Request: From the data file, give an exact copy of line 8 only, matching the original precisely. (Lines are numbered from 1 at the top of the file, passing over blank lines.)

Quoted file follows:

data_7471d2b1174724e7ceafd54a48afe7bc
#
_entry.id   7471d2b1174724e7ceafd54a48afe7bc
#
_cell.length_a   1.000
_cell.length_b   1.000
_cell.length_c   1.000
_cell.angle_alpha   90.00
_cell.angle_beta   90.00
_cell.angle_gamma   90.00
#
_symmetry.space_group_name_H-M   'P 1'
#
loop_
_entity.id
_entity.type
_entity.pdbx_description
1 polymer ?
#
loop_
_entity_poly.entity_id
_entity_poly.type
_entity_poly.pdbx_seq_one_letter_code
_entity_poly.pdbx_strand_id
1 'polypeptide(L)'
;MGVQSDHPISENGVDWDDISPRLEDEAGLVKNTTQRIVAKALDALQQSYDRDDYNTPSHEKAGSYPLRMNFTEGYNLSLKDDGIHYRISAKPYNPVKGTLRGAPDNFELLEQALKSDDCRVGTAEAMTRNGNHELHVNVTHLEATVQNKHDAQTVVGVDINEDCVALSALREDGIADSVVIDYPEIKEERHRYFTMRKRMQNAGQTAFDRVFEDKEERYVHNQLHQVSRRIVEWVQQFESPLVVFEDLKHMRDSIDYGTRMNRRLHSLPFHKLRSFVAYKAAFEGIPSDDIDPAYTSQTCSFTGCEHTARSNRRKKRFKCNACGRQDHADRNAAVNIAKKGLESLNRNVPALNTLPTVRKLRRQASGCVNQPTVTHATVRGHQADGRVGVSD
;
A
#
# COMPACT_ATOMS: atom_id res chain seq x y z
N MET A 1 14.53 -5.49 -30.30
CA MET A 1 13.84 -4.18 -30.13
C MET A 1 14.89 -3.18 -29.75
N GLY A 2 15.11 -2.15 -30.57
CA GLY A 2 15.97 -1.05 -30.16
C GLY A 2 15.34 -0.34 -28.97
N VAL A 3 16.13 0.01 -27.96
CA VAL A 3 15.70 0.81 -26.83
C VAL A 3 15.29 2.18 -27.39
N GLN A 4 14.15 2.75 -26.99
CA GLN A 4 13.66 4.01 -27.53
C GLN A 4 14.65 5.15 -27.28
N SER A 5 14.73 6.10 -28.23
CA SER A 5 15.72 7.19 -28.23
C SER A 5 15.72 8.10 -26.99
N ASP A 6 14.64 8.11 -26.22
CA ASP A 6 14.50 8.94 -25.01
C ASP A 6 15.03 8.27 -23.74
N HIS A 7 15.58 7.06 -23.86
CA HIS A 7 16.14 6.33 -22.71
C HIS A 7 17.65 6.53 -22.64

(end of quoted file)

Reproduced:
_cell.angle_alpha   90.00